“As the president of John Jay, and as a Black woman, I felt as if I needed to use the voice and the platform of the college to figure out how we could help the country find a pathway forward,” Mason said. “It was a moment for us to examine not just how we support the work external to John Jay but also what’s happening internally, and whether we are appropriately educating and equipping our many graduates who proudly wear a uniform.”
“We are using this time as an opportunity to really look deeply at ourselves and what we do internally, and how we can help support the country through this period.”
—John Jay College President Karol Mason
Last fall, in partnership with the National Organization of Black Law Enforcement Executives (NOBLE), the college convened conversations with diverse leaders—from community activists, to police chiefs, policymakers, public health professionals, philanthropists, researchers and educators—in an effort to chart a path toward safer, more equitable communities. Those conversations yielded the Future of Public Safety report. This report has been shared widely with key stakeholders, city officials and public safety professionals, including a coalition of mayors that signed on to the Obama Foundation’s Reimagine Policing pledge, cities participating in the National League of Cities task force to reimagine public safety, and the National Forum of Black Public Administrators.
Even before the events of 2020, John Jay had been working toward a new vision for the justice system. Launched in 2015, the National Initiative for Building Community Trust and Justice was one such effort. The college’s Smart on Crime Conference, held annually since 2017 in collaboration with partners including the Center for American Progress, also provides a forum for researchers and policymakers to explore measures that state and local actors could take to effect criminal justice reform and reduce racial disparities.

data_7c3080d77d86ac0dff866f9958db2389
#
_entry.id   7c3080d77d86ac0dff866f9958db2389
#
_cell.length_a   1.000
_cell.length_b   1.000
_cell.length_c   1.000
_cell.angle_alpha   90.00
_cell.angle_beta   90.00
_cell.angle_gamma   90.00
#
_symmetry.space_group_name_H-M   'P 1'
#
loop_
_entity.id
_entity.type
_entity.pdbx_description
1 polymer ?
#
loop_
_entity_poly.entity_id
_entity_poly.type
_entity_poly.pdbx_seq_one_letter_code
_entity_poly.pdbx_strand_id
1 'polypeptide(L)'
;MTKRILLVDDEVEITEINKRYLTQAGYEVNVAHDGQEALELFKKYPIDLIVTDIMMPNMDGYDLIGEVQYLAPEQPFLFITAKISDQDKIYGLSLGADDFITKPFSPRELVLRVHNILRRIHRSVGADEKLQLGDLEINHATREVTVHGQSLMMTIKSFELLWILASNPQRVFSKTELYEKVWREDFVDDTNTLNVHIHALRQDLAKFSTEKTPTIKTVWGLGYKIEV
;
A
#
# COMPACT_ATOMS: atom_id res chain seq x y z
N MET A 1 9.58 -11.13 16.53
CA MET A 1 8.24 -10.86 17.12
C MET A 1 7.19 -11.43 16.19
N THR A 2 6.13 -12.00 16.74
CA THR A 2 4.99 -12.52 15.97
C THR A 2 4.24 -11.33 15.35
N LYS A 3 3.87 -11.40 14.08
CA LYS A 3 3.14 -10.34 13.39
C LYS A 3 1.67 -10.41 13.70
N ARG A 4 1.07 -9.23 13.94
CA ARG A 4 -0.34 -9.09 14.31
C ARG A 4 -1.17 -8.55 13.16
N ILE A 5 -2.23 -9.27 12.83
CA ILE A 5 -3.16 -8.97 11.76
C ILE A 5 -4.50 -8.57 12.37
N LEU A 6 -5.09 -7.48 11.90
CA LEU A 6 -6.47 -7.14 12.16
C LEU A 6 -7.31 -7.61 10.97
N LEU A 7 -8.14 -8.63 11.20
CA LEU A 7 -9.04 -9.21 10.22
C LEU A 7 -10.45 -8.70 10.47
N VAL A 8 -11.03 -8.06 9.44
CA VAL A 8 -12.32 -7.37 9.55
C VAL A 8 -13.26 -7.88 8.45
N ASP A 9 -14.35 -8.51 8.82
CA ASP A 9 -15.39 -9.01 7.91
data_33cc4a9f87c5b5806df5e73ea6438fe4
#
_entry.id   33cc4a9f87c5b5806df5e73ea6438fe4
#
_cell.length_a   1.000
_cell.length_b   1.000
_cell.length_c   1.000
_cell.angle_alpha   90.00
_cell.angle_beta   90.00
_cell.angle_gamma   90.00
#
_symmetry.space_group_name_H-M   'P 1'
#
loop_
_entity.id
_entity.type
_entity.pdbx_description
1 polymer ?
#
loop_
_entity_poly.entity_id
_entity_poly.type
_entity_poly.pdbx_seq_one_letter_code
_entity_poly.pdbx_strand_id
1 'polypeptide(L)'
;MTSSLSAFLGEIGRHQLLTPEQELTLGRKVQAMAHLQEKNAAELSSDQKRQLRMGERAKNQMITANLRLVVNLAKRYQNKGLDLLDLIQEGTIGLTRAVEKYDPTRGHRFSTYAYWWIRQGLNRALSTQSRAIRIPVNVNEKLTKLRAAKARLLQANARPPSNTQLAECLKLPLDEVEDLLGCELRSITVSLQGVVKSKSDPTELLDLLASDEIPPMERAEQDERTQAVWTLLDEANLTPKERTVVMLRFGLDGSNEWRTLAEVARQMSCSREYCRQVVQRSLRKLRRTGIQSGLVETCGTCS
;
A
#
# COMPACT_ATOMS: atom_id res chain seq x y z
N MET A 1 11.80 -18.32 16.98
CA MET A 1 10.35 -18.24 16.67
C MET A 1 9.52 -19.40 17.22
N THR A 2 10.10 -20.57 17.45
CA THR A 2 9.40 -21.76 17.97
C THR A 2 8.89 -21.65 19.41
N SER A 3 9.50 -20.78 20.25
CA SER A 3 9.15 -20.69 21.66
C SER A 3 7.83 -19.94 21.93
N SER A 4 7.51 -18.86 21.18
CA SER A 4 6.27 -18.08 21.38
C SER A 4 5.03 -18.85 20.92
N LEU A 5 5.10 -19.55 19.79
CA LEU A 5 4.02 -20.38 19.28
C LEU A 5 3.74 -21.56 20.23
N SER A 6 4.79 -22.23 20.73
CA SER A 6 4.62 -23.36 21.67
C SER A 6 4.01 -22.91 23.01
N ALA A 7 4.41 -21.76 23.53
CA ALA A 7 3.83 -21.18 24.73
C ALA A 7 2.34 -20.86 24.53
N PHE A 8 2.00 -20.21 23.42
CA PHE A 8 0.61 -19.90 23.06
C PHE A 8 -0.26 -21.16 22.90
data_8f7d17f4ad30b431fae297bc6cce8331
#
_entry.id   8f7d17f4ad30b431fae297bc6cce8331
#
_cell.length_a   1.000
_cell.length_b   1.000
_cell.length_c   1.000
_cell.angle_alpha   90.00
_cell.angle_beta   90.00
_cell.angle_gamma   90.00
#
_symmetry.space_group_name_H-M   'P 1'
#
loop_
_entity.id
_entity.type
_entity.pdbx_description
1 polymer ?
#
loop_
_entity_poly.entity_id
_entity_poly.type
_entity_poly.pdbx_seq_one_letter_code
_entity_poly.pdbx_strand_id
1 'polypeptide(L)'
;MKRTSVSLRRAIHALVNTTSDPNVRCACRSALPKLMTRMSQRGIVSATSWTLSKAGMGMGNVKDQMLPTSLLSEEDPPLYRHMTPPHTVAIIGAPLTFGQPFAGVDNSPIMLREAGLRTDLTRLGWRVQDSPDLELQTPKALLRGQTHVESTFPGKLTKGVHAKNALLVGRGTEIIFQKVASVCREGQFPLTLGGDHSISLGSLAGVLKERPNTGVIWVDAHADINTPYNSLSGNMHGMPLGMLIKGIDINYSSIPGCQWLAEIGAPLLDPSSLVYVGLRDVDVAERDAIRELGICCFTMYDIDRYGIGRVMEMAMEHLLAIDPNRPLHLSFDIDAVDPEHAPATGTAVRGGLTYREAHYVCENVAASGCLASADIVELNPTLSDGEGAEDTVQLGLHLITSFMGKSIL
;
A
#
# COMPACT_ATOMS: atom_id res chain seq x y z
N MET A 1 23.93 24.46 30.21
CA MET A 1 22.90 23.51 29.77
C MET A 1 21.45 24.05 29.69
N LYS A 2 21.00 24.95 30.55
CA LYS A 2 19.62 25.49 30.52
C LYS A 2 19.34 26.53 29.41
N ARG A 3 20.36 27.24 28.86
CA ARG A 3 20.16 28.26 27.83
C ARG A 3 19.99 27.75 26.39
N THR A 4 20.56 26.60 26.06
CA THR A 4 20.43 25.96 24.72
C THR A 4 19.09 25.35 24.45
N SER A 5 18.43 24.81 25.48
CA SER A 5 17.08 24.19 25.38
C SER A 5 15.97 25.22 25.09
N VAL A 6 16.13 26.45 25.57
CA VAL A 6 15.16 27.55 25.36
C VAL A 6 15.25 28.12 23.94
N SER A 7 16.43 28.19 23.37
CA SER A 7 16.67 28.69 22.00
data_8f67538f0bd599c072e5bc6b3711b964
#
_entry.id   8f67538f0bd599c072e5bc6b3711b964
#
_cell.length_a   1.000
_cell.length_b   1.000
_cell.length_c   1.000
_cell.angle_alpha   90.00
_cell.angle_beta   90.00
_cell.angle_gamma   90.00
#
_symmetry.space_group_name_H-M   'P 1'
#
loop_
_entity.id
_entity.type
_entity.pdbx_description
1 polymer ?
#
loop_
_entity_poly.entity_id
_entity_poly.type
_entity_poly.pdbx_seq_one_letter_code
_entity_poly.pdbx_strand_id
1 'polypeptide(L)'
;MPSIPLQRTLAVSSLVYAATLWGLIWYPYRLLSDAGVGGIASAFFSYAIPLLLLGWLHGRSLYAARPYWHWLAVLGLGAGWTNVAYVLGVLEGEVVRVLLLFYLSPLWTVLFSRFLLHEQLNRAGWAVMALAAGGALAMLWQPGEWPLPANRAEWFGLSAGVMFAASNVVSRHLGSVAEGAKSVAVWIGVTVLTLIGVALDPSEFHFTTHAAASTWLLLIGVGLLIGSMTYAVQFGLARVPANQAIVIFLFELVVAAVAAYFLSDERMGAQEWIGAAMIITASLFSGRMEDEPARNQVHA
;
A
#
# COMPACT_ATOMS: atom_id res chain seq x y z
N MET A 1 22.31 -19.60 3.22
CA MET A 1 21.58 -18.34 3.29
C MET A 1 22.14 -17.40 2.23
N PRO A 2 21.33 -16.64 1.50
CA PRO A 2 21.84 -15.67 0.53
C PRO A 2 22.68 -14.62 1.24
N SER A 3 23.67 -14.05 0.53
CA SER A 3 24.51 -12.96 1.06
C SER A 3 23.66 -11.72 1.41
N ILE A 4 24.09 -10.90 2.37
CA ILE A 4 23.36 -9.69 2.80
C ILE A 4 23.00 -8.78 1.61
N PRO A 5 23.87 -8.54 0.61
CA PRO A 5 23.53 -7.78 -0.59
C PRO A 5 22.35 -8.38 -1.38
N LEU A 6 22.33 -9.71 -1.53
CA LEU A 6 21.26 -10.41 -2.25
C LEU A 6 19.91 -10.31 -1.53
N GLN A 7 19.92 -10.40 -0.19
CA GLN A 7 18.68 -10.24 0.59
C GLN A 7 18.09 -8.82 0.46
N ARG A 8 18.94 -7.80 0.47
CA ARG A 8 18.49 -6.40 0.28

But the convergence of challenges to racial equity related to the COVID-19 pandemic, the economic downturn, and the growing demands for justice reform called for more action. In the past year, the college has made further efforts to address racial inequity with faculty, staff, and students. Last year, as part of an ongoing series predating the pandemic, Mason brought in trainers from the Racial Equity Institute to give a two-day intensive workshop on America’s racial history to the President’s Leadership Council. The college is now developing a training for faculty about diversity and inclusion and, responding to the issues raised in a formal letter from the Black Student Union, 19 academic departments have begun working to create an anti-racist curriculum with guidance from a framework that has been informed by feedback from across the institution.